US Military Courts Breach International Obligations, UN Rights Expert Warns
New York, Oct 27 2006 10:00AM
The Military Commissions Act (MCA) signed into law by President George Bush earlier this month violates the
international obligations of the United States under human rights laws in several areas, including the right to
challenge detention and to see exculpatory evidence, a United Nations expert on terrorism said
“A number of provisions of the MCA appear to contradict the universal and fundamental principles of fair trial standards
and due process enshrined in Common Article 3 of the Geneva Conventions,” the Special Rapporteur on the promotion and
protection of human rights and fundamental freedoms while countering terrorism, Martin Scheinin, said in a statement
issued in Geneva.
Special Rapporteurs are unpaid and serve in a personal capacity, reporting to the UN
Human Rights Council. Mr. Scheinin requested that the US Government invite him for a visit “in the very near future” to
discuss his concerns.
“One of the most serious aspects of this legislation is the power of the President to declare anyone, including US
citizens, without charge as an ‘unlawful enemy combatant’ – a term unknown in international humanitarian law – resulting
in these detainees being subject to the jurisdiction of a military commission composed of commissioned military
officers, he said.
At the same time, the material scope of crimes to be tried by these commissions is much broader than war crimes in the
meaning of the Geneva Conventions, he noted.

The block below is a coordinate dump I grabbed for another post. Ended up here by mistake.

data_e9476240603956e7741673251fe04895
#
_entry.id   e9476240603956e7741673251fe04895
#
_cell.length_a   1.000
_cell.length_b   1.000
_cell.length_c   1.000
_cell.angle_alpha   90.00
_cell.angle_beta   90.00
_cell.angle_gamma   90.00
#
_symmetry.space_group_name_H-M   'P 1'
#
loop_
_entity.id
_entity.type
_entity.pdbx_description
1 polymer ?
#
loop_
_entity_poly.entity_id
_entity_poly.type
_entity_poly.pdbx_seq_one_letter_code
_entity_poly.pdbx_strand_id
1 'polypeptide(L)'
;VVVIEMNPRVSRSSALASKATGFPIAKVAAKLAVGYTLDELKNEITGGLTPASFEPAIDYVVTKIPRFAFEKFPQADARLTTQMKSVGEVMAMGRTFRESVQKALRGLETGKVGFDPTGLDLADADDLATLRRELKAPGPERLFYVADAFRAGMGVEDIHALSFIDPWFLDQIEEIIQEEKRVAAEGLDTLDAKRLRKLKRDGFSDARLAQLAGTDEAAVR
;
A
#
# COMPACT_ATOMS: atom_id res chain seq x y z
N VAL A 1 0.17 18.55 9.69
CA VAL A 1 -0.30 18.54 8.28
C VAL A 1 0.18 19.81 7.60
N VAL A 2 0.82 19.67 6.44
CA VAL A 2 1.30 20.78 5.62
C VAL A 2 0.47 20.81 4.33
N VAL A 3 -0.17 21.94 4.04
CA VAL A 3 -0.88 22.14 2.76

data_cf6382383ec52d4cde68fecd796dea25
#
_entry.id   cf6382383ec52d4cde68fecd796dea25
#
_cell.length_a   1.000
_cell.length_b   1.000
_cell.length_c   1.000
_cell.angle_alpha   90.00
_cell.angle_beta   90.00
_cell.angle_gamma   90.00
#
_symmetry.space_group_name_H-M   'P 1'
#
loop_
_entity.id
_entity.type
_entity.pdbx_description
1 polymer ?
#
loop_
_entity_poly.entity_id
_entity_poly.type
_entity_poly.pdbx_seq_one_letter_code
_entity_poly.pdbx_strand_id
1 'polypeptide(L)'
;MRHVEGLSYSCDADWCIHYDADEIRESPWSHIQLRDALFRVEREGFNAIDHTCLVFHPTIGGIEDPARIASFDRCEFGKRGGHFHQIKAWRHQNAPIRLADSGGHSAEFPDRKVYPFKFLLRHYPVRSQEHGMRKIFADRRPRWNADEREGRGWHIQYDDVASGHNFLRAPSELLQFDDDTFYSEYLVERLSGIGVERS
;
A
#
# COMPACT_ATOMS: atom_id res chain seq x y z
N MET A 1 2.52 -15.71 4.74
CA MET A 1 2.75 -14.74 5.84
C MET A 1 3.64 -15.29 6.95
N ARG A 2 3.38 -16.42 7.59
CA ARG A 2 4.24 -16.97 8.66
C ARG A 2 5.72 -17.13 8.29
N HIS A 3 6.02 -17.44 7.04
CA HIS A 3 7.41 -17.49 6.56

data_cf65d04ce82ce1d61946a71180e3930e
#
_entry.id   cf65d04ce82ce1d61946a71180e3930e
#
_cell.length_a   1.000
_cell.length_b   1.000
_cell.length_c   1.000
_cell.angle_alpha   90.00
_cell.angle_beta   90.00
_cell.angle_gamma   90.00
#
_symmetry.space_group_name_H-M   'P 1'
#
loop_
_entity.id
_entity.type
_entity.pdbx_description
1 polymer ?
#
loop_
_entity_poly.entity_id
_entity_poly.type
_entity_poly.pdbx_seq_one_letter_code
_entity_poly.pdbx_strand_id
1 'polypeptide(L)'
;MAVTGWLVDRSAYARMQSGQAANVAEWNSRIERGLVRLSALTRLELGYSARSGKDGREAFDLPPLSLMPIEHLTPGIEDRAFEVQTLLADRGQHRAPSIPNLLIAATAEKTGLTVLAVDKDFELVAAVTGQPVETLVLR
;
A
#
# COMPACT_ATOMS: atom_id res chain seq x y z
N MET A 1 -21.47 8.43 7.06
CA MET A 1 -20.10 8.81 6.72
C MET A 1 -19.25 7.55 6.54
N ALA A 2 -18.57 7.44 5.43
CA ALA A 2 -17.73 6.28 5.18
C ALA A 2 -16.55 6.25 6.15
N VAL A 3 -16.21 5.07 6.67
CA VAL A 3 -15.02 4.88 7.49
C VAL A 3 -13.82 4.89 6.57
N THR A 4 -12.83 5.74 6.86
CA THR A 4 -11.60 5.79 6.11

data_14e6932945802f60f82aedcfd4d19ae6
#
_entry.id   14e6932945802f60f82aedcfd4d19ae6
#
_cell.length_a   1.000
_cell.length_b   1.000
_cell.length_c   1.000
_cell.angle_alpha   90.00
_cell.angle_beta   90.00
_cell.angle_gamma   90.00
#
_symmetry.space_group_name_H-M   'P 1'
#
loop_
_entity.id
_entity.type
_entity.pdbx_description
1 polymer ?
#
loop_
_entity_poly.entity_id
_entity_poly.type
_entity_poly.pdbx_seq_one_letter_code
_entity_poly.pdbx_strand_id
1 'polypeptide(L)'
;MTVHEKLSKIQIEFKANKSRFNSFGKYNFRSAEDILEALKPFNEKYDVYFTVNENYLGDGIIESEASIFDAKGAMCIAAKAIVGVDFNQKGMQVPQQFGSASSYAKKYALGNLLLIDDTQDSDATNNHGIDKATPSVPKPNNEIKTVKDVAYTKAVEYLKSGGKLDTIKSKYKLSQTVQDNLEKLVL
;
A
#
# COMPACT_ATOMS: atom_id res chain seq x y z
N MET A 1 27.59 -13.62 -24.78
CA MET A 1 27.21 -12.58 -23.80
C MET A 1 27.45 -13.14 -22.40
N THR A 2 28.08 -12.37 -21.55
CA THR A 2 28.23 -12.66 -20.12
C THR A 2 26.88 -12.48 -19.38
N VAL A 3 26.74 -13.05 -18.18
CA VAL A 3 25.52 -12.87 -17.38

“Further, in manifest contradiction with article 9, paragraph 4 of the International Covenant on Civil and Political
Rights, the MCA denies non US citizens (including legal permanent residents) in US custody the right to challenge the
legality of their detention by filing a writ of habeas corpus, with retroactive effect,” he added
“Another concern is the denial of the right to see exculpatory evidence if it is deemed classified information which
severely impedes the right to a fair trial.”
An added concern is that some Governments may view certain aspects of this legislation as an example to be followed in
respect of their national counter-terrorism legislation, since the US has taken a lead role on countering terrorism
since the 11 September 2001 terrorist attacks on New York and Washington, he stressed.
Mr. Scheinin said that during a visit he would also like to discuss other rights concerns such as the Patriot Act,
immigration laws and policies, secret detention centres, rendition flights (to countries where detainees might face
torture), breaches of non-refoulement (deportation) and the Government’s denial of extra-territorial human rights
Last month, five other UN human rights rapporteurs rejected US denials that people were tortured at the Guantánamo
detention centre and reiterated calls that it be closed down.